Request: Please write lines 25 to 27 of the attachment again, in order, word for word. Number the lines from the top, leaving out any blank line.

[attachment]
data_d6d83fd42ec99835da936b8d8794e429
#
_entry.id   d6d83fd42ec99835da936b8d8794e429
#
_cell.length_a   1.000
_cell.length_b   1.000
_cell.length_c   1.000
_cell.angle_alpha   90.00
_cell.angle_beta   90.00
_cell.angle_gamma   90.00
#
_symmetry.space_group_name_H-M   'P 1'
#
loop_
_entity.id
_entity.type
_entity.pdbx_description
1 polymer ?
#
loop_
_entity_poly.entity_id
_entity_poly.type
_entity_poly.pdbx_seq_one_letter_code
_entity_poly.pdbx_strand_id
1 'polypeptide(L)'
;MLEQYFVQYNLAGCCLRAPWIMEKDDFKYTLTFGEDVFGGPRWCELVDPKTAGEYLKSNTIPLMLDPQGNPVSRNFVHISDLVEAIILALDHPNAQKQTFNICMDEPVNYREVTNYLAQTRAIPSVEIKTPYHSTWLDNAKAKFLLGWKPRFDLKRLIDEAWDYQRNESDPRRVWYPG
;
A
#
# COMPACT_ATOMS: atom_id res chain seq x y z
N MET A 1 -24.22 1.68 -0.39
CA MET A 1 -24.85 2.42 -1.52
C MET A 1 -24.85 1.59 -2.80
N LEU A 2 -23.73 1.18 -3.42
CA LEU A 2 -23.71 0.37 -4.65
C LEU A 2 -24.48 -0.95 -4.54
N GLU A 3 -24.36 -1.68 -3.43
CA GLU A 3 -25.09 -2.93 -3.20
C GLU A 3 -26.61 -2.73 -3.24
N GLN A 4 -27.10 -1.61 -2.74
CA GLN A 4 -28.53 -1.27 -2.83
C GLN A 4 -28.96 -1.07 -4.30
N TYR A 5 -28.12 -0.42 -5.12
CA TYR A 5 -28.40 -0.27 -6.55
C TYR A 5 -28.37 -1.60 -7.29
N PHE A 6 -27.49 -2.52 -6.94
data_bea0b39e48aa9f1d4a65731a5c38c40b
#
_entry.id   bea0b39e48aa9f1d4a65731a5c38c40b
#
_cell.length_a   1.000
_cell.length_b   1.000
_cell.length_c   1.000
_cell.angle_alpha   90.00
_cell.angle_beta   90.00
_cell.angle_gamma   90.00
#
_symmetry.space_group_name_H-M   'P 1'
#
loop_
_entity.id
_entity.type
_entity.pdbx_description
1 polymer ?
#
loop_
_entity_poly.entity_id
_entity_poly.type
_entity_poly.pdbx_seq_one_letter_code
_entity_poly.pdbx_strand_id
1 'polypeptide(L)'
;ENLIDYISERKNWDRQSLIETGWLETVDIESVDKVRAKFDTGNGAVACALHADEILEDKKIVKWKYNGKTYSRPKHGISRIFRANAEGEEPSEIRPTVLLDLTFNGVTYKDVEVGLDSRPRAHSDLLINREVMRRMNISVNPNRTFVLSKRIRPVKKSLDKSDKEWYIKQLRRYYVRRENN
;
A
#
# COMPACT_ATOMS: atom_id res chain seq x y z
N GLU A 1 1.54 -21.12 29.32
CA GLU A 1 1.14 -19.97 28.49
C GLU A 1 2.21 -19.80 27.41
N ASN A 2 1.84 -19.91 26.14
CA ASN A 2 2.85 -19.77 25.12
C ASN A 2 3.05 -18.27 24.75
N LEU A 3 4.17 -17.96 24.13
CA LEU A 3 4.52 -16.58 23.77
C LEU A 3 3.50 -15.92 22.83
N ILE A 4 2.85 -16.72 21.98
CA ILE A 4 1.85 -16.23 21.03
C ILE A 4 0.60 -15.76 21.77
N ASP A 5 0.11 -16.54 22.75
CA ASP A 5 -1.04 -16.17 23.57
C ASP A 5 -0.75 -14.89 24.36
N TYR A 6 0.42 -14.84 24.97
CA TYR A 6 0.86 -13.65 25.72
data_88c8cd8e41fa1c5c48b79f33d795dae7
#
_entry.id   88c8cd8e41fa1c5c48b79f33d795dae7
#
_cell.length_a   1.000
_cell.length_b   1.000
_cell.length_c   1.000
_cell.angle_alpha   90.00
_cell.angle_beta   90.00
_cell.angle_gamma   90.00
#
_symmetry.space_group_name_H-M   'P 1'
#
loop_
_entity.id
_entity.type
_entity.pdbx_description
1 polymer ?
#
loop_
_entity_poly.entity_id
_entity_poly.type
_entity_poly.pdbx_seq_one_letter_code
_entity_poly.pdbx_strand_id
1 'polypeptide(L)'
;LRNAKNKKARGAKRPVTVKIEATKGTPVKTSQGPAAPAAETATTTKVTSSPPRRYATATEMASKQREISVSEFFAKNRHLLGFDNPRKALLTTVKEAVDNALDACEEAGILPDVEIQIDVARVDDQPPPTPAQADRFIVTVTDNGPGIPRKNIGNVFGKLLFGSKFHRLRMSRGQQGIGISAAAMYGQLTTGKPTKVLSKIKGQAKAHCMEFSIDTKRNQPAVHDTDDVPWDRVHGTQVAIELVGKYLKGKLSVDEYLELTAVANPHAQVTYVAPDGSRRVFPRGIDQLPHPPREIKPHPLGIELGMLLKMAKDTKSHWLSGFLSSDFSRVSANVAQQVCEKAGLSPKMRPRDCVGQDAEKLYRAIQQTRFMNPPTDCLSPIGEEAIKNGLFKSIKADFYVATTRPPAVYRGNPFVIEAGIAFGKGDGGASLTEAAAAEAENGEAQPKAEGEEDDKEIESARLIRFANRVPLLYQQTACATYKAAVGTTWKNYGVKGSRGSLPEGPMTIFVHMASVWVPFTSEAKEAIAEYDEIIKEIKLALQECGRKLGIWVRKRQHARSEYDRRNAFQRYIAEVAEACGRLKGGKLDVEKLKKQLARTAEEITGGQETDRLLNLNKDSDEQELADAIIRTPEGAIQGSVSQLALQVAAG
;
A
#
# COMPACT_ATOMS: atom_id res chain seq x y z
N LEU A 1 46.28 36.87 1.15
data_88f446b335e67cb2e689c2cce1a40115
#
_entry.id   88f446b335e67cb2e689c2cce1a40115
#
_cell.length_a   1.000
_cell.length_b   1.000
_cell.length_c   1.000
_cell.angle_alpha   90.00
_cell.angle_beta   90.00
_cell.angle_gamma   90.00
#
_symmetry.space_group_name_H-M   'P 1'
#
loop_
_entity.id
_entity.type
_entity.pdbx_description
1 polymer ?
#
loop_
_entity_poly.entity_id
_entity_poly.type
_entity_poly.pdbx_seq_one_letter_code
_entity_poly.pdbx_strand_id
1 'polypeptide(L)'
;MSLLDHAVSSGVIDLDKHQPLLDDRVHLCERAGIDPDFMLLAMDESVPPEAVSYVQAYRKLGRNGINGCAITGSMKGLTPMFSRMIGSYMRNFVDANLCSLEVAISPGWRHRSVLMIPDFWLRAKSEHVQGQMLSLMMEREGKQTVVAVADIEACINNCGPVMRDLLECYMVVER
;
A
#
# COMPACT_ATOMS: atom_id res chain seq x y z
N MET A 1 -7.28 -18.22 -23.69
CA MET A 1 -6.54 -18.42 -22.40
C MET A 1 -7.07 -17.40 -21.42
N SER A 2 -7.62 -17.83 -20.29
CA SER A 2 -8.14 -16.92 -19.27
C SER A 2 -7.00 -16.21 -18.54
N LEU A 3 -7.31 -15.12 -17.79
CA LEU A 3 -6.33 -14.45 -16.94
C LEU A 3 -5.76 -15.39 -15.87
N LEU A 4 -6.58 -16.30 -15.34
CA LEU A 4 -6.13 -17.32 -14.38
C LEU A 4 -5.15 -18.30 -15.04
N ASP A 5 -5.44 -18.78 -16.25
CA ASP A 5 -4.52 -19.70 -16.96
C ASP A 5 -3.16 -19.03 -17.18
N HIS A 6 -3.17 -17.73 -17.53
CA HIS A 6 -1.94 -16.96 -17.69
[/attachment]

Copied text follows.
1 'polypeptide(L)'
;MLEQYFVQYNLAGCCLRAPWIMEKDDFKYTLTFGEDVFGGPRWCELVDPKTAGEYLKSNTIPLMLDPQGNPVSRNFVHISDLVEAIILALDHPNAQKQTFNICMDEPVNYREVTNYLAQTRAIPSVEIKTPYHSTWLDNAKAKFLLGWKPRFDLKRLIDEAWDYQRNESDPRRVWYPG
;